Additoinally, Radice attended the ABA Council Meeting as a representative of the Clinical Legal Education Association (CLEA). Radice, who serves on the CLEA board, presented a report to the Council on CLEA’s activities. The meeting took place in Louisville, KY, on June 3.

Glenn Reynolds

Professor Glenn Reynolds’ article, “When Leaders Cheat, Followers … Follow,” was published recently in the Knoxville News-Sentinel.

Dean Rivkin

A Vanderbilt Law Review special project co-authored by Professor Dean Rivkin was cited in a recent case, United States v. Nesbeth, decided by the Eastern District of New York on May 24. In the case, federal judge Frederic Block sentenced a woman convicted of drug crimes to probation rather than prison because the collateral consequences of her conviction, in his opinion, constituted sufficient punishment. The special project, “The Collateral Consequences of a Criminal Conviction,” was co-authored by Rivkin in 1970, when he was a law student at Vanderbilt. The book-length publication includes a pre-computer state-by-state survey of the laws imposing civil disabilities on convicted persons.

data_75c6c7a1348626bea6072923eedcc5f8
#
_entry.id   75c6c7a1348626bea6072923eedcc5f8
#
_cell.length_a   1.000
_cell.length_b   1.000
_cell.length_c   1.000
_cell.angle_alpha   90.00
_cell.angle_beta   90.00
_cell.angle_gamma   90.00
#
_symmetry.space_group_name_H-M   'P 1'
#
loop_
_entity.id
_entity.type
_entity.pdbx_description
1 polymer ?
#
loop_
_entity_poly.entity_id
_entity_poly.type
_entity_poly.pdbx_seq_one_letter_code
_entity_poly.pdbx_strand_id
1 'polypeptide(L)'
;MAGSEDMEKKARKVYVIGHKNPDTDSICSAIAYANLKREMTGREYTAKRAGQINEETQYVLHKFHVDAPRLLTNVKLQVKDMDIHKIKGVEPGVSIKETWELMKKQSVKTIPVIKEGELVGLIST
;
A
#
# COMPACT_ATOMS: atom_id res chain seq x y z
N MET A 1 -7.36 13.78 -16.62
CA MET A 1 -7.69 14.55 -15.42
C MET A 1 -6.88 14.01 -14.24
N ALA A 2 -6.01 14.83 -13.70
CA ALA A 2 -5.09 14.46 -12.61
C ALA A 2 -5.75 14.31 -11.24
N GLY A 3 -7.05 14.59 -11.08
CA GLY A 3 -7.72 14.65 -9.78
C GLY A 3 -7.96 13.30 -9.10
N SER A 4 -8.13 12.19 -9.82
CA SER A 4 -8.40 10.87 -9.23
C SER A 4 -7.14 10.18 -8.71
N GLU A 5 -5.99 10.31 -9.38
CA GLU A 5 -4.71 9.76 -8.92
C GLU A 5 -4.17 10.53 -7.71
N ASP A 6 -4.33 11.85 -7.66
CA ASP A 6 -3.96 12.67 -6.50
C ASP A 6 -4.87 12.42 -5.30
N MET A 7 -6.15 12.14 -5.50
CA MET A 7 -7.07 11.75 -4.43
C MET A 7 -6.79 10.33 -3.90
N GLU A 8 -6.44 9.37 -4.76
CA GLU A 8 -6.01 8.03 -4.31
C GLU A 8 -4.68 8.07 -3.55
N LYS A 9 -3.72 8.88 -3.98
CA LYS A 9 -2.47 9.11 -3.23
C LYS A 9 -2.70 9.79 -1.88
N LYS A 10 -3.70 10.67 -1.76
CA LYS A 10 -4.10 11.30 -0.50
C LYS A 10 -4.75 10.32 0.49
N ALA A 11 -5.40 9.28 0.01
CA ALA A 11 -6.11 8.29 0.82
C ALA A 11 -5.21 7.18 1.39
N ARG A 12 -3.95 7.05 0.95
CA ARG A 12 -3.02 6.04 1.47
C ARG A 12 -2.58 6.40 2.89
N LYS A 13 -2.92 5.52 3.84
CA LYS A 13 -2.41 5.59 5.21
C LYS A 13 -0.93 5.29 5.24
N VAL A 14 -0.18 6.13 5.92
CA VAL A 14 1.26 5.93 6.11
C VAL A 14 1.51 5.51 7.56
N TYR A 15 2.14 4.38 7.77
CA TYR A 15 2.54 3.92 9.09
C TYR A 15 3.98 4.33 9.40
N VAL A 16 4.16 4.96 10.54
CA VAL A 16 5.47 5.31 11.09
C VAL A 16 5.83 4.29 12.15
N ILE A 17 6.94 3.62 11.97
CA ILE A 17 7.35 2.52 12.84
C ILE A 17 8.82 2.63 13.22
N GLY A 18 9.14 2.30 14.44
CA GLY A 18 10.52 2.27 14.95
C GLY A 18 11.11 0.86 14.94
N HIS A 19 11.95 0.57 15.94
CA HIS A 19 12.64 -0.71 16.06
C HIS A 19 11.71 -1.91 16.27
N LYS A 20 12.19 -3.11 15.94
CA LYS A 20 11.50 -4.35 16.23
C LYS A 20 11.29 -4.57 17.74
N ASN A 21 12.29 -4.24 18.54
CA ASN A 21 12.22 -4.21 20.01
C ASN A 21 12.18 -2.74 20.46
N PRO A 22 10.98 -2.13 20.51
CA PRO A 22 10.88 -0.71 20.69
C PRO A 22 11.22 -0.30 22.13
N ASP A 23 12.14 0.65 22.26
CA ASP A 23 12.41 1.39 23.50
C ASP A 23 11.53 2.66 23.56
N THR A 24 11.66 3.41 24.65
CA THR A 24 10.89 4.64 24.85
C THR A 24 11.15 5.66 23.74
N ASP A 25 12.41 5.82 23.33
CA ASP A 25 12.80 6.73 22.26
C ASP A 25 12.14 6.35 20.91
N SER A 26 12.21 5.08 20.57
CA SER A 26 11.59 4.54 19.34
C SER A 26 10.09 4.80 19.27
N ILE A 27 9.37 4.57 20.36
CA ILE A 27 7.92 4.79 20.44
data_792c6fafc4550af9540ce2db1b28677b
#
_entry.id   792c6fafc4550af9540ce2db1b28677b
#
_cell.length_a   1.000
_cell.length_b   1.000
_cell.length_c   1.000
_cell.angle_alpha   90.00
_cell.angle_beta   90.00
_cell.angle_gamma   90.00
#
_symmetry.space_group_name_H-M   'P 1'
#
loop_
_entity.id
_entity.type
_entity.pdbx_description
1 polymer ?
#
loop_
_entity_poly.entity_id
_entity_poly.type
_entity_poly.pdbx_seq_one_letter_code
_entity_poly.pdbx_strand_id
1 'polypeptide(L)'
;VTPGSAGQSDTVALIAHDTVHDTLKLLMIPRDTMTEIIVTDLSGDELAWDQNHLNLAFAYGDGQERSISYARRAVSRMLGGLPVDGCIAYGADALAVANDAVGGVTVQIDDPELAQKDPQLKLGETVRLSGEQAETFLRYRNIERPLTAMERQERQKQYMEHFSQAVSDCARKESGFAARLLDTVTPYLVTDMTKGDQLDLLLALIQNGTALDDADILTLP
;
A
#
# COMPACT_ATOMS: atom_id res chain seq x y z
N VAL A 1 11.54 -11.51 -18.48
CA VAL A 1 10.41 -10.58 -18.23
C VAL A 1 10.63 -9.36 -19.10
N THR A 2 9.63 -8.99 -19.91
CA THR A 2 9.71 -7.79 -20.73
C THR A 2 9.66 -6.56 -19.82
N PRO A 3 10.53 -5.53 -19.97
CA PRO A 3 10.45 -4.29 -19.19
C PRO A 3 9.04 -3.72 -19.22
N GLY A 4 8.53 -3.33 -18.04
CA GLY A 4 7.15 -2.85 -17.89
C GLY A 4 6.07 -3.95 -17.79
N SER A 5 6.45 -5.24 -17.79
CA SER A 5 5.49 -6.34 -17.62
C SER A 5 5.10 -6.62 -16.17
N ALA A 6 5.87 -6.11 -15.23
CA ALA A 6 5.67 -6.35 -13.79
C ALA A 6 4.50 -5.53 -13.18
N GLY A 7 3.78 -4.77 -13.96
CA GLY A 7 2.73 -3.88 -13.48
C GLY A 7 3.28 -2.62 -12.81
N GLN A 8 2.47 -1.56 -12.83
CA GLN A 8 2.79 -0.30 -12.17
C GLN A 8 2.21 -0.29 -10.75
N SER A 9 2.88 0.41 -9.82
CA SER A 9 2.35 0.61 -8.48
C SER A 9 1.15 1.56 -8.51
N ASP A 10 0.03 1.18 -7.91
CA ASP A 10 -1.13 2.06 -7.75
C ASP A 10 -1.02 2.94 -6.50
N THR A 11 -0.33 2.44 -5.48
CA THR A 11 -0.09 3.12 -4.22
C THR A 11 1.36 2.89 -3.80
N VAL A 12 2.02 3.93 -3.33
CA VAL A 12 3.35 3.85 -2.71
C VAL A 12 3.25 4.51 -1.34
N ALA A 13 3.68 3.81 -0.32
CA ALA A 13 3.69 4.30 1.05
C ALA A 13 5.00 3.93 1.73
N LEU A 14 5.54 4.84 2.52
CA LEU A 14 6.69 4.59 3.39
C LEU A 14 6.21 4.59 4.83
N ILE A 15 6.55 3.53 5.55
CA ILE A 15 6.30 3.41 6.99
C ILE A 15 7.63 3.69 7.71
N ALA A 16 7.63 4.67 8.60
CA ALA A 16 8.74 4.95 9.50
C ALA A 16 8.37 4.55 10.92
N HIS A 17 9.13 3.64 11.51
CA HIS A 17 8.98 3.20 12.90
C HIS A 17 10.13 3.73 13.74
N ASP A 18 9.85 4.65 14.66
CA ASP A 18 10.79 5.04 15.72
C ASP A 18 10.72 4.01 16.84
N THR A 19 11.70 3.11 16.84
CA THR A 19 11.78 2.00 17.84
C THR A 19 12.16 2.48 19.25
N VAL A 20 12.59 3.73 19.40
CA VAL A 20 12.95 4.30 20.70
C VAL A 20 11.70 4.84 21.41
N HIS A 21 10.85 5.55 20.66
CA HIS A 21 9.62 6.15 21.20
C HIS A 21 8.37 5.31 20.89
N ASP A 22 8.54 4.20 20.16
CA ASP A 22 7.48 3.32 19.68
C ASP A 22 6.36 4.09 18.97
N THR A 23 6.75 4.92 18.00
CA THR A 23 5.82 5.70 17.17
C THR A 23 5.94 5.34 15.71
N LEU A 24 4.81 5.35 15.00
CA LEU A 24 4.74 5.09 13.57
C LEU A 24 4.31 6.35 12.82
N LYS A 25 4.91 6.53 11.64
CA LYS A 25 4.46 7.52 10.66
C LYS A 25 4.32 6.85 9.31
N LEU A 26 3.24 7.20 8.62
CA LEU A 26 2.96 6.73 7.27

Paula Schaefer

Professor Paula Schaefer will give a presentation at the International Legal Ethics Conference, as part of a panel entitled, “Technology, Ethics & Legal Education.” The conference will take place at Fordham Law School in New York on July 14-16, 2016.

Additionally, Schaefer twice presented a CLE program entitled, “2016 Attorney Ethics Update,” first at the Environmental Show of the South Annual Conference in Gatlinburg on April 21, 2016 and second at the Office of the Tennessee Attorney General in Nashville on May 20, 2016.

Greg Stein

Associate Dean Greg Stein’s article, “Do Progressive Property Scholars Really Want to Limit Nollan and Dolan to Administrative Exactions?,” has been published in Jotwell–Property.